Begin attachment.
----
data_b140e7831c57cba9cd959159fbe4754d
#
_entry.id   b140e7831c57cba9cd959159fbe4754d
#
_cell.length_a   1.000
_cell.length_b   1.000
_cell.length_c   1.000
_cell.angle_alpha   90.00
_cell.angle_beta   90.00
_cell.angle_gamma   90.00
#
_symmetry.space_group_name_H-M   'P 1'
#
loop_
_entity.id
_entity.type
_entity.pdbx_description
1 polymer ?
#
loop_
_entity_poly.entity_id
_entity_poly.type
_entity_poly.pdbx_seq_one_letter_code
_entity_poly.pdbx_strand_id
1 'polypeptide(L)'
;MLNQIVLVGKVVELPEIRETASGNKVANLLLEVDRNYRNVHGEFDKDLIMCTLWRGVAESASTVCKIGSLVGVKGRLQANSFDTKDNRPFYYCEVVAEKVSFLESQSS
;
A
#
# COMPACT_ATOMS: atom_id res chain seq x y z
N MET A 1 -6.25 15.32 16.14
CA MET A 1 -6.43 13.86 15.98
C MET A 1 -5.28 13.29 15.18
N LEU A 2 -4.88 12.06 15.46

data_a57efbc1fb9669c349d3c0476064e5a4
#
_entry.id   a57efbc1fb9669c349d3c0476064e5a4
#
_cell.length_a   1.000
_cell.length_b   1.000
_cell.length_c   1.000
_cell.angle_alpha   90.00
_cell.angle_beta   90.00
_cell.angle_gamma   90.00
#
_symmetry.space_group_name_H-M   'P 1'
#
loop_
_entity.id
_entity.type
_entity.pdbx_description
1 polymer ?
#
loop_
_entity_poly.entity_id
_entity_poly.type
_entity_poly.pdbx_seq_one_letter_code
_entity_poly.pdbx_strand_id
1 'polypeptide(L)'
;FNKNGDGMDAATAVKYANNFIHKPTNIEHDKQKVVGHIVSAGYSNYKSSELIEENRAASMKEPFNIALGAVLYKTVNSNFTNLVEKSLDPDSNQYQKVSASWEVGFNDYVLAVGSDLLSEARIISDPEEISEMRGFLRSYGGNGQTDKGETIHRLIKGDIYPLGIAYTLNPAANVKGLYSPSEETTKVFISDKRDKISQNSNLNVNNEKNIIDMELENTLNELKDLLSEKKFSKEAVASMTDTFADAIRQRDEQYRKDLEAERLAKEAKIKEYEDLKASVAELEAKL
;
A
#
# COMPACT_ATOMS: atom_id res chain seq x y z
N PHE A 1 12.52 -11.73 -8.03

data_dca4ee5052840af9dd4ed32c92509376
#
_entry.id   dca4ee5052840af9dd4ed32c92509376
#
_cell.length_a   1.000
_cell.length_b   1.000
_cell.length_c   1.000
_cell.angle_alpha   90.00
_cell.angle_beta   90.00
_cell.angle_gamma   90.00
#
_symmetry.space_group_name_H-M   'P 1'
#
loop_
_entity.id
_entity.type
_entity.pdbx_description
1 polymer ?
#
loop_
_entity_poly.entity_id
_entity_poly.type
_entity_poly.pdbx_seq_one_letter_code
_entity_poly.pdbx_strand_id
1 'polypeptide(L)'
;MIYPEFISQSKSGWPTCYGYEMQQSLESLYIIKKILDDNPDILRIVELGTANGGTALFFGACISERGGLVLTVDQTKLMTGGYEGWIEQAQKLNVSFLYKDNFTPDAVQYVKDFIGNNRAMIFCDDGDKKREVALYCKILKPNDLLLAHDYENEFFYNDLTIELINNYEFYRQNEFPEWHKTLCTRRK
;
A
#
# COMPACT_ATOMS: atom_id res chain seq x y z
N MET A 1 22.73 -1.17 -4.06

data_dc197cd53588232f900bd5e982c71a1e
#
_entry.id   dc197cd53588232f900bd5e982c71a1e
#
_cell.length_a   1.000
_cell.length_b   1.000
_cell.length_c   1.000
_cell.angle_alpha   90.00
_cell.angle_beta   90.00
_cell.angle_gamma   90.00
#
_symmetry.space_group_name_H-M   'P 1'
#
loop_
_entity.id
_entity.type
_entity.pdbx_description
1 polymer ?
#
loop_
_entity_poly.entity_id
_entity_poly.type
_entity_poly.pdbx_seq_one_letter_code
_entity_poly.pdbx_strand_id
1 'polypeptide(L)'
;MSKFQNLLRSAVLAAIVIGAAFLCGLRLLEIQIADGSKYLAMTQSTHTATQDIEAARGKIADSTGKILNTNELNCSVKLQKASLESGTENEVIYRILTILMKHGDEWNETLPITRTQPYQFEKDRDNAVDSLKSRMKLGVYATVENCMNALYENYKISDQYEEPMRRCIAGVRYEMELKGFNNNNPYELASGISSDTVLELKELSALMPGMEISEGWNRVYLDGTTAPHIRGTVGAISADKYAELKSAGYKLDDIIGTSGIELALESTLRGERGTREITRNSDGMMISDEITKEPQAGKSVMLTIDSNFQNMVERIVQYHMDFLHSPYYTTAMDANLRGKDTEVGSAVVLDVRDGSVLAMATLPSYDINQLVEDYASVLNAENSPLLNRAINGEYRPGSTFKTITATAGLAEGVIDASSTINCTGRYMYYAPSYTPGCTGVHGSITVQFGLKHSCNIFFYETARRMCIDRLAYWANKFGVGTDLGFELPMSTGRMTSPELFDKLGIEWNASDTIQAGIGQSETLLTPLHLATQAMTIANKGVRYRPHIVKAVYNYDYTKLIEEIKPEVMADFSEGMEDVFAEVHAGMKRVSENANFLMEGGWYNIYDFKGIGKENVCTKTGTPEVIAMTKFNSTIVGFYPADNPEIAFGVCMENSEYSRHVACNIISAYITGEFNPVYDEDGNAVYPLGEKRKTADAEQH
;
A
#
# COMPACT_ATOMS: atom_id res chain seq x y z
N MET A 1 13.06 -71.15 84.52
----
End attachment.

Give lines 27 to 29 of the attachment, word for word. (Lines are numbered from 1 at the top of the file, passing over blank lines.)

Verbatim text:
;
A
#